April 8, 2011
AIPAC is a pro-Israel lobby organization based in Washington, DC, which works with the U.S. Congress to strengthen American-Israeli ties. The head of the national Council of Director of AIPAC, Amnon Rodan, greeted the Church representatives on the behalf of the delegation.
Metropolitan Hilarion then presented a report, which positively assessed AIPAC's role in talks between the Israeli government and leaders of the Palestinian autonomy, as well as AIPAC's work in general toward establishing peace in the Mideast. He stated that the Russian Orthodox Church is also interested in creating good neighborly relations between the peoples of the Holy Land, and supports a peaceful resolution to the many years of conflict there. "Opposition has continued for many years now, and has cost the lives and health of many innocent people. The conscience of any religious person protests against a situation of permanent bloodshed in places that are dear to his heart. This is precisely why a solution to the Mideast problem is unthinkable without the return of all the peoples of the region to their religious traditions, which could restrain people from acts of violence. The Russian Orthodox Church is convinced that the Holy Land must be made a place where the faithful of all religions represented there can freely confess their convictions, and have access to their religious sites," the DECR chairman said.
Met. Hilarion noted that according to data collected by the Germany-based, non-governmental organization "Kirche in Not" (Help to Churches in Trouble), three out of every four people persecuted for their religious views are Christians. Met. Hilarion expressed his view that "World society should stand up for the rights of every person to freely confess his faith and live according to his religious norms and principles."
In a question and answer session that followed, The Metropolitan also touched upon the subject of the religious factor in the life of Israel, and the presence of Christians in the Holy Land. He cited the many centuries' existence of the Jerusalem Patriarchate, which governs the Orthodox flock located in Israel, Palestinian Autonomy, and Jordan. He also noted that since the 19th century, the Russian Orthodox Church has had a religious mission structure there, which includes several monasteries and parishes.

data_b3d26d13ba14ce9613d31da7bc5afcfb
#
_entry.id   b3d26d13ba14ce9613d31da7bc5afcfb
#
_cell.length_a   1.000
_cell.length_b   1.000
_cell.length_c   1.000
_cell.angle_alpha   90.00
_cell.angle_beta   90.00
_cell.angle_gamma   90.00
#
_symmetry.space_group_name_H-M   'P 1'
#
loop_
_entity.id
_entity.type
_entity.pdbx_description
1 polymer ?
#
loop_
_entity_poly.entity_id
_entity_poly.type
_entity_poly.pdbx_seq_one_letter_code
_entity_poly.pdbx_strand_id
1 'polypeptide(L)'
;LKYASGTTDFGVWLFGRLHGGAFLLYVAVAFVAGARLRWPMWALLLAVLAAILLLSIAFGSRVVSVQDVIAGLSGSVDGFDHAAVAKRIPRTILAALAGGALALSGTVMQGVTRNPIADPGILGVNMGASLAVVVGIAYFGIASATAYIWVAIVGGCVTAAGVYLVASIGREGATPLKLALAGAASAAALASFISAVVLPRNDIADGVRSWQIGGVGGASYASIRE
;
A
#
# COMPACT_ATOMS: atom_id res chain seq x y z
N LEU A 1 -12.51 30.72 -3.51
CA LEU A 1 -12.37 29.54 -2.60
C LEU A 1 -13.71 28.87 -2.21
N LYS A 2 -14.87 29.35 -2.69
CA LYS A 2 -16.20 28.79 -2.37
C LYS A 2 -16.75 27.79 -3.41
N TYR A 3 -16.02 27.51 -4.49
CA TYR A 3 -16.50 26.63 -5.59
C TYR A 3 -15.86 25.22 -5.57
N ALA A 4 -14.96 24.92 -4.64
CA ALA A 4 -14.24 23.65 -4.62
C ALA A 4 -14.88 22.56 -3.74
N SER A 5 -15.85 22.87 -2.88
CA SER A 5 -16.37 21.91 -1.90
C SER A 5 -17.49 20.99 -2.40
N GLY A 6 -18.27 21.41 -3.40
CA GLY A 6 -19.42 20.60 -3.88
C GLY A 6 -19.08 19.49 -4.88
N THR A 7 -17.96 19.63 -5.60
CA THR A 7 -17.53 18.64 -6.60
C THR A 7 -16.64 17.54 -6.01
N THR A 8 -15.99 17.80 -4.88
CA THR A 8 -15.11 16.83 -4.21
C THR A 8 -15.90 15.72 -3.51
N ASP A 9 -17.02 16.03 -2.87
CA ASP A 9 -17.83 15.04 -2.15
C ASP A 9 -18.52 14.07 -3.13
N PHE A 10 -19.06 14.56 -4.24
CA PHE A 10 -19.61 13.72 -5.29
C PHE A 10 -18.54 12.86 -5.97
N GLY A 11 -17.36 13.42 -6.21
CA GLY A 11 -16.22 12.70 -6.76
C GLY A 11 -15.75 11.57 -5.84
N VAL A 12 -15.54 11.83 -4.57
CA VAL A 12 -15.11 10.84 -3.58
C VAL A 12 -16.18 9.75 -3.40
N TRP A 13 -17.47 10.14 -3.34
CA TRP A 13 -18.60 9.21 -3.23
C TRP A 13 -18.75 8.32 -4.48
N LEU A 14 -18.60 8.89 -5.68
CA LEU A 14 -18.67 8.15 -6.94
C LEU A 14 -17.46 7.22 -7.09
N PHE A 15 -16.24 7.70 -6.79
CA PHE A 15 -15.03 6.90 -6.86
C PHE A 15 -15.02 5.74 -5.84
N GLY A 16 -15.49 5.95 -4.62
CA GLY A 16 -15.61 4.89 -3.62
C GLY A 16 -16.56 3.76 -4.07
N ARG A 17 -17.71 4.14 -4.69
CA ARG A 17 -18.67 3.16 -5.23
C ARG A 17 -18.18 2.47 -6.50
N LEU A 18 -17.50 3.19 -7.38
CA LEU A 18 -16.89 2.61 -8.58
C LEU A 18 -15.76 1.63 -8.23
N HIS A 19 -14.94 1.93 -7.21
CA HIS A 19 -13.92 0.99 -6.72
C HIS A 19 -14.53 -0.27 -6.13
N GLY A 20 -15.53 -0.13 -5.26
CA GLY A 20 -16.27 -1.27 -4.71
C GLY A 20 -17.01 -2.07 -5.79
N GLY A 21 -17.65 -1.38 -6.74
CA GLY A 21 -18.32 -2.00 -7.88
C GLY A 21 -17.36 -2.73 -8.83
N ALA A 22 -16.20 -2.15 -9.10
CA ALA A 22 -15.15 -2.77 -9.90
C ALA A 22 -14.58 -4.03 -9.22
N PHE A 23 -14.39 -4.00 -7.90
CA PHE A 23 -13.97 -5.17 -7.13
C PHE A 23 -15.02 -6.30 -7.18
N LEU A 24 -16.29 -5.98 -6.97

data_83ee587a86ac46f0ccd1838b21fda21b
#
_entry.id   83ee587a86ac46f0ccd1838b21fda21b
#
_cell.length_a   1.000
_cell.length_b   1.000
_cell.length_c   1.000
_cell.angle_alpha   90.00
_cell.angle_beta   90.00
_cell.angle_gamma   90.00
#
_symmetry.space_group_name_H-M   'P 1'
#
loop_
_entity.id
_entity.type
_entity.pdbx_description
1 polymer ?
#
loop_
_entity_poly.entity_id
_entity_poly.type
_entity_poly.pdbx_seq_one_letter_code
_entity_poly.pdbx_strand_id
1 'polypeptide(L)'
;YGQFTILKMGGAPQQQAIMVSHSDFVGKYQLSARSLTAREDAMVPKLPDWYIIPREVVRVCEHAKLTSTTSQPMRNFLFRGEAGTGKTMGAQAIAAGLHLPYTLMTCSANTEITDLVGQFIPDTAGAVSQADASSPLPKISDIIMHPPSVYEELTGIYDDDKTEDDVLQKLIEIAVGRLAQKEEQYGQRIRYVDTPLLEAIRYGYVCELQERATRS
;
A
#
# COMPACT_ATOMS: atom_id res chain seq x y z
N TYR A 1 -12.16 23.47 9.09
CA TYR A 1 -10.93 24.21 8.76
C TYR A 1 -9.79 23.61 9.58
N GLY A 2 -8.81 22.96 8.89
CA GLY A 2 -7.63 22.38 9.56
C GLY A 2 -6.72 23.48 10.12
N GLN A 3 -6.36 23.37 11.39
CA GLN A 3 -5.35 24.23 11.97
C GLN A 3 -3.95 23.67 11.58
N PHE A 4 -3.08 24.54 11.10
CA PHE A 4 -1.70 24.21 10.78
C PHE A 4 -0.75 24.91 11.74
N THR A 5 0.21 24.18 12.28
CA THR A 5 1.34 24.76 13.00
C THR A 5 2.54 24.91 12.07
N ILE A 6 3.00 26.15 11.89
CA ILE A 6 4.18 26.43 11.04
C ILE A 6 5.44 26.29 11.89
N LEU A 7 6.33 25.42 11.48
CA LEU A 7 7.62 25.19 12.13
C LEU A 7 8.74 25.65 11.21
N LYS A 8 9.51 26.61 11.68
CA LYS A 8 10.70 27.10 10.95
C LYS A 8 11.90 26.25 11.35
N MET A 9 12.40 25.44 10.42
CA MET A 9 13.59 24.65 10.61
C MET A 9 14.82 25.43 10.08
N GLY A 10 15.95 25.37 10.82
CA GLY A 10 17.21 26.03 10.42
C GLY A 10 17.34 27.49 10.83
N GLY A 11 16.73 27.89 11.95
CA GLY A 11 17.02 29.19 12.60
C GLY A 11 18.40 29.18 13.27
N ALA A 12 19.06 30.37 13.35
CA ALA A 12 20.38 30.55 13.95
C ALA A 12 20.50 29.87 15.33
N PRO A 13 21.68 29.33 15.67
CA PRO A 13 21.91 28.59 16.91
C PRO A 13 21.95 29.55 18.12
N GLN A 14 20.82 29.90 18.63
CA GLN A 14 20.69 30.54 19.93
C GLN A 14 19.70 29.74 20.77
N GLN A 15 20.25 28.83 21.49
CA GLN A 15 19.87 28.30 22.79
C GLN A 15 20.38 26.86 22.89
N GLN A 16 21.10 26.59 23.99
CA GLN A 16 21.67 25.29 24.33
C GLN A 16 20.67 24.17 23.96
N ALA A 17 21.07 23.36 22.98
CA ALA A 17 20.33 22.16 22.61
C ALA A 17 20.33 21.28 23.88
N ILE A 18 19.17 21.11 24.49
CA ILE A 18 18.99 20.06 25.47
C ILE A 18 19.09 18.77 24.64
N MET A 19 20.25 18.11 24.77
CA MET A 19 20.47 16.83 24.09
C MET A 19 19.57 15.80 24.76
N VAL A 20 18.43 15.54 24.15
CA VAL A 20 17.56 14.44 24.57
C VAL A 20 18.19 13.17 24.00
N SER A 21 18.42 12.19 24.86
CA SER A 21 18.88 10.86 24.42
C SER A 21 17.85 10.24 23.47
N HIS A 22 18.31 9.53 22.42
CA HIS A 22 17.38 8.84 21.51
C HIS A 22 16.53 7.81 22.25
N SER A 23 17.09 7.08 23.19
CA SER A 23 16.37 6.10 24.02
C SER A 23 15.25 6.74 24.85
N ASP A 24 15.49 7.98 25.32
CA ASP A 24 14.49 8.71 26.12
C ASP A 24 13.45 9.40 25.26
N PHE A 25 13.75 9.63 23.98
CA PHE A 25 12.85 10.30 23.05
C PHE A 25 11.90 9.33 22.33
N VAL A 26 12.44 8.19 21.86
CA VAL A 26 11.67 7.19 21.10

Concerning the growing problem of Islamic terrorism in Russia and other countries, Met. Hilarion said that he considered that the problem is no longer confined to one territory or another, but has become a subject of concern for all developed countries. "But we need to remember that any suppression of religious sensibilities can lead to a growth in fundamentalism and radicalism. We see examples of this in the Europe's ban on public expression of religious feeling in Europe and other countries of the world," he said. "The recent debate in Italy over the possibility to display crucifixes in schools is only one illustration of such bans."
The Metropolitan said that he considers secularism and atheism cannot be considered the common denominator for all religions, but that religions should have the right to express themselves in the public arena, and this should apply to Europe and the Islamic states alike. "We talk much about Islamophobia in European and other Western countries, but … until only recently we have spoken very little about incidents of Christianophobia. Now we see that Christians suffer persecution from Islamic fundamentalists; and this, too, should become a subject of our general concern," he said. He expressed the view that if Moslems should be granted rights, prerogatives or privileges in Western countries, something should be demanded of them in exchange. He said that Moslems should be told, that "if they expect a certain degree of tolerance and acceptance from us, then they should cooperate in the establishment of religious freedom in their own countries—not only for Moslems, but also for other religious groups."